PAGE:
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Saudi foreign exchange reserves fell to $570bn in June, down 22% from their peak level of $732bn at the end of 2014, as the kingdom continues to raid its savings to maintain investment in its oil and non-oil economies, along with the expense of military operations in neighboring Yemen and in Syria. The government is implementing spending cuts, but its budget still projects a staggering $87bn deficit this year, down from $98bn in 2015 (MEES, 20 May).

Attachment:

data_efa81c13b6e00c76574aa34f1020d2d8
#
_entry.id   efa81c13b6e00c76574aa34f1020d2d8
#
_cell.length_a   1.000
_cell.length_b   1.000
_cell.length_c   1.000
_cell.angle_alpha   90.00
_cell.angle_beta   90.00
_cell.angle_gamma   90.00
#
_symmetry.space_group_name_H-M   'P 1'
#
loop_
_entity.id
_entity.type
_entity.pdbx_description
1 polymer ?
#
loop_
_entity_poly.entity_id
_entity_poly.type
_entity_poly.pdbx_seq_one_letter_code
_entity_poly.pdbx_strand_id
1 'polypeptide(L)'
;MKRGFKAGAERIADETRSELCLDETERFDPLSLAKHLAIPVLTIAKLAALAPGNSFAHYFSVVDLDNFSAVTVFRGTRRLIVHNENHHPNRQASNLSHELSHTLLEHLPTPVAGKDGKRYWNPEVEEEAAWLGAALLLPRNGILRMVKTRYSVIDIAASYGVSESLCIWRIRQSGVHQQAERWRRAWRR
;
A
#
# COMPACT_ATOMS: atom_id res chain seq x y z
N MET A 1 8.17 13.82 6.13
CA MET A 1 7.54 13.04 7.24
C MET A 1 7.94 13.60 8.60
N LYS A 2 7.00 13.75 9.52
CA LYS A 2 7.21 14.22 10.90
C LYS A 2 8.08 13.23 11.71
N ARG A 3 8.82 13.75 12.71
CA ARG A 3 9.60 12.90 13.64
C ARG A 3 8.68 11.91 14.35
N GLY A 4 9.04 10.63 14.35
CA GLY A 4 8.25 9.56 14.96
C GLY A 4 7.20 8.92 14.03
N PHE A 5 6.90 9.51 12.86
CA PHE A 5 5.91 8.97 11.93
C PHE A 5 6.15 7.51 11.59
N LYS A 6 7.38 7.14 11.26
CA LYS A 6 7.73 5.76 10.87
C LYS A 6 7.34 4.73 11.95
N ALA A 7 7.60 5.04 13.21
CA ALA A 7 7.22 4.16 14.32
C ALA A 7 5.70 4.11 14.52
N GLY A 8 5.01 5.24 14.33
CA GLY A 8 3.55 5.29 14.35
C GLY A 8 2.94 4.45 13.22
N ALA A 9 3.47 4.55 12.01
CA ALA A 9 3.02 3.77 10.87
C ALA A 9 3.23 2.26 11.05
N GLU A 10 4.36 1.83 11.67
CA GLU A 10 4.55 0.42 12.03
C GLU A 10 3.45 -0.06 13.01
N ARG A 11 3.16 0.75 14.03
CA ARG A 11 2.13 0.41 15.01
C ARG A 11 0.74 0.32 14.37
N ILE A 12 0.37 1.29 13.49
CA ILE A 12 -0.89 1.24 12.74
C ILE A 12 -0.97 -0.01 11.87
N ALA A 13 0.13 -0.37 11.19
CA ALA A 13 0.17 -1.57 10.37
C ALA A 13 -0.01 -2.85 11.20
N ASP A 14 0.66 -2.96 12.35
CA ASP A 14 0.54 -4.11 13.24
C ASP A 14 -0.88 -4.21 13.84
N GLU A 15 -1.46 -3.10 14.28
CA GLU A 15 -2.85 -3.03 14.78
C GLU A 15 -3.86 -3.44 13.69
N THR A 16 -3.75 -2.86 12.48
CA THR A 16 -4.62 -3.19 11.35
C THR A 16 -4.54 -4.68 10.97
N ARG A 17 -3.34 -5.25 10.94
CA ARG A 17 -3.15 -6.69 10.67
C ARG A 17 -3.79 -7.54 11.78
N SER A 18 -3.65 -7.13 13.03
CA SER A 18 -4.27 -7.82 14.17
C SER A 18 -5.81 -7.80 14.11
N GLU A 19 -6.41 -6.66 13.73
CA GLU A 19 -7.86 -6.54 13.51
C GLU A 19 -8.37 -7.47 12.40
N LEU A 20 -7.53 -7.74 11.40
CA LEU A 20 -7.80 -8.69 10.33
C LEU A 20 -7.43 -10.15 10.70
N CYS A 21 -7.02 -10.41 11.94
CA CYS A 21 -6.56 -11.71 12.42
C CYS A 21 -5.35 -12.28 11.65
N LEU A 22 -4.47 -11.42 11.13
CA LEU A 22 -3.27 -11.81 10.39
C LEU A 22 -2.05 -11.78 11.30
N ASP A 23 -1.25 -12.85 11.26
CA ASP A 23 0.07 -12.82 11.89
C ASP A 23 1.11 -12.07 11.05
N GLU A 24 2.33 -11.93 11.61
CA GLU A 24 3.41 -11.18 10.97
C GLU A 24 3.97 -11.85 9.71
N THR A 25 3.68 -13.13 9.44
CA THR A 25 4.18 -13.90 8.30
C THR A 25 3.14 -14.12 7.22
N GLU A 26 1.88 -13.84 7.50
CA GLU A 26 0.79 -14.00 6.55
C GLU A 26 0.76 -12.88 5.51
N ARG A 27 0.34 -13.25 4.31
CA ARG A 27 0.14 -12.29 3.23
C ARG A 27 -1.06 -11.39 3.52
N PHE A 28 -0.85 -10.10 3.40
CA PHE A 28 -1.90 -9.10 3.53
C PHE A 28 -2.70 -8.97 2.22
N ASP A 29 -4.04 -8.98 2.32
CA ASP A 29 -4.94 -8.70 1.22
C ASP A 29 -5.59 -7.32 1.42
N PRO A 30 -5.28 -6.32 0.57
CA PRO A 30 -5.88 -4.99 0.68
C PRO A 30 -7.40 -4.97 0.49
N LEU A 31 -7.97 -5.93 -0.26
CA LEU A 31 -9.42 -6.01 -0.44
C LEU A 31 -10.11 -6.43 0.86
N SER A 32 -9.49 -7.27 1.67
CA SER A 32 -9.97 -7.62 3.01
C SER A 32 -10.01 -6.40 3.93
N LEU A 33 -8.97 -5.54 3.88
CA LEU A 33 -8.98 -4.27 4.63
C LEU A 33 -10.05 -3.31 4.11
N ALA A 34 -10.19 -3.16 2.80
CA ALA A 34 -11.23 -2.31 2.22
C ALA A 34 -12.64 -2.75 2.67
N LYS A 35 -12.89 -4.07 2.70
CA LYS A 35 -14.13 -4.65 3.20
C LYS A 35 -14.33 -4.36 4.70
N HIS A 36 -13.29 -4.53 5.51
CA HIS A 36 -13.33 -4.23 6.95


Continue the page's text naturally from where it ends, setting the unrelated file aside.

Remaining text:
Reserves remained unchanged in May, but fell $11mn in June. This was the biggest monthly decline since January, despite Brent prices averaging $49.93/B, up 5% from May. With prices falling to $46.53 in July, and running around $44/B as MEES went to press further drawdowns look on the cards. With reserves down 15.6% on a year ago, continuation at this rate will see them fall to $523bn by the end of the year, and be exhausted in 2022 (see chart).
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